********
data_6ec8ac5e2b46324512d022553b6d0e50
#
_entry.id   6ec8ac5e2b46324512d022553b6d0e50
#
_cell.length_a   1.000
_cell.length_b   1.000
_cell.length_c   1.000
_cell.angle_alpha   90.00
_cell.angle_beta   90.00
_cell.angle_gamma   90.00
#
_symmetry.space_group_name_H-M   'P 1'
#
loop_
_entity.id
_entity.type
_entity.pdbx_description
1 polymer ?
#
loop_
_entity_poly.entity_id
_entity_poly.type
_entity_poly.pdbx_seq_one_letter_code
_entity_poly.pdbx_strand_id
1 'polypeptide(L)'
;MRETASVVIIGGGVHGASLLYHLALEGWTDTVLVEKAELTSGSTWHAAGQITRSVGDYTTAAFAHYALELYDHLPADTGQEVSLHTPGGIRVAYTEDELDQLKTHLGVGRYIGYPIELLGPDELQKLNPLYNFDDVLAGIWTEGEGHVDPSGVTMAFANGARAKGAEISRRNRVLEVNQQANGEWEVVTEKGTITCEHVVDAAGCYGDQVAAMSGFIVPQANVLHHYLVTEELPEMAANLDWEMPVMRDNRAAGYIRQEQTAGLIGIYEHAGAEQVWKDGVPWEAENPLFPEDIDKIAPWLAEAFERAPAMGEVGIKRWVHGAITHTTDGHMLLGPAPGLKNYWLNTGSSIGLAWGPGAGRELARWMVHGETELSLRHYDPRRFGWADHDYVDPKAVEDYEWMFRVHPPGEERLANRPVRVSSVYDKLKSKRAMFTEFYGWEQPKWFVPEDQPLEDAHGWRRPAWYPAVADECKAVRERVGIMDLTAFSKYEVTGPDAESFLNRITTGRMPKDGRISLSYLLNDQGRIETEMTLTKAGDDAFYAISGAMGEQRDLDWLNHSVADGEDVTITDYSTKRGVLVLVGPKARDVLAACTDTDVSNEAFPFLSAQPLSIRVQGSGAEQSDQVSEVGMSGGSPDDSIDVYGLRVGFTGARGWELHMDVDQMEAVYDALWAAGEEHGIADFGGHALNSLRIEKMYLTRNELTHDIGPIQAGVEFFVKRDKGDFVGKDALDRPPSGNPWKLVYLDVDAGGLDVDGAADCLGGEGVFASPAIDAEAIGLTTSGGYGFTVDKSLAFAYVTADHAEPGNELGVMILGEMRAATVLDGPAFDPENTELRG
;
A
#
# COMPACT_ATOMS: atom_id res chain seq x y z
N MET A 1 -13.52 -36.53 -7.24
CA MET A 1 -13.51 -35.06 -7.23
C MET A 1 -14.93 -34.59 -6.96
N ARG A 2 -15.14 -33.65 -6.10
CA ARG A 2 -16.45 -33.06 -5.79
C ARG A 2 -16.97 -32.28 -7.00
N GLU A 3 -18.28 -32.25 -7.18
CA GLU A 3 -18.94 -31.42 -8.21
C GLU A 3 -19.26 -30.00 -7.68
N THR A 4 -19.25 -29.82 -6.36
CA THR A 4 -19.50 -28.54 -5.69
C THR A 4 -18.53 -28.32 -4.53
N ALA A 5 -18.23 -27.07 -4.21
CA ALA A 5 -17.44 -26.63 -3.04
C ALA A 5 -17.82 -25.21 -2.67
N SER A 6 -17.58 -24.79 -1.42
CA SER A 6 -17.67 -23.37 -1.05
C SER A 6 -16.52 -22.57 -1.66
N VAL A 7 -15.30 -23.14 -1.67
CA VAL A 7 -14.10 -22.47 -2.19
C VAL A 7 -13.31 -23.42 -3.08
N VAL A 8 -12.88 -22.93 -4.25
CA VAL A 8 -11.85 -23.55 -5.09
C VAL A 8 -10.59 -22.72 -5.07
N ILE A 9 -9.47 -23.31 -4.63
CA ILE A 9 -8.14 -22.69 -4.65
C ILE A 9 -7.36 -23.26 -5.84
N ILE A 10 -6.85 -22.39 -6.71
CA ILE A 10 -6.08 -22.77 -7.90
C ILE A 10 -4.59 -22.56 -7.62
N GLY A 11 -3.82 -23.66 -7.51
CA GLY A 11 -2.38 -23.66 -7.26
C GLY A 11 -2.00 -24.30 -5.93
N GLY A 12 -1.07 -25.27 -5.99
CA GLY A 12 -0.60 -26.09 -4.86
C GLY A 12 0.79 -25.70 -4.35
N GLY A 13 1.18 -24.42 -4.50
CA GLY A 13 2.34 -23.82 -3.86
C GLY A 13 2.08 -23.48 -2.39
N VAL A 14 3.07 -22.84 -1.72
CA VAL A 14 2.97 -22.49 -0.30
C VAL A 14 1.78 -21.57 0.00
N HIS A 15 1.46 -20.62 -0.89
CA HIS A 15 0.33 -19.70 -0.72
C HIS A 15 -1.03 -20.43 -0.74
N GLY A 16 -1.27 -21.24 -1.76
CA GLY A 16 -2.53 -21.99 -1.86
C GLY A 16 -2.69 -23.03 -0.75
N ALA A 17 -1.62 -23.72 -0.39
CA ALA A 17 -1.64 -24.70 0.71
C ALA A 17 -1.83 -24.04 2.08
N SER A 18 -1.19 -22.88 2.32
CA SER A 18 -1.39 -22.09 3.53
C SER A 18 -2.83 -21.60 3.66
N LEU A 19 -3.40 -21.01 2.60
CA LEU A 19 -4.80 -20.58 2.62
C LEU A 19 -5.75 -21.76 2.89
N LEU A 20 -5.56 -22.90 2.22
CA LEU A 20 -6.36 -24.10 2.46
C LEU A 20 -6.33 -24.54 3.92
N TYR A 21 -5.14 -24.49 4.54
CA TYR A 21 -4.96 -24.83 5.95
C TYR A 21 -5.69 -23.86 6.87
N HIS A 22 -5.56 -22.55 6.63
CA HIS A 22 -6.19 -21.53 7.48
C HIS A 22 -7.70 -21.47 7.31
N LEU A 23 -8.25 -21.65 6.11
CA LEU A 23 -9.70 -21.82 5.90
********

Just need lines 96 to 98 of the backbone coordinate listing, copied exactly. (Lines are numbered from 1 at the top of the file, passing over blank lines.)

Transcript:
C HIS A 22 -7.70 -21.47 7.31
N LEU A 23 -8.25 -21.65 6.11
CA LEU A 23 -9.70 -21.82 5.90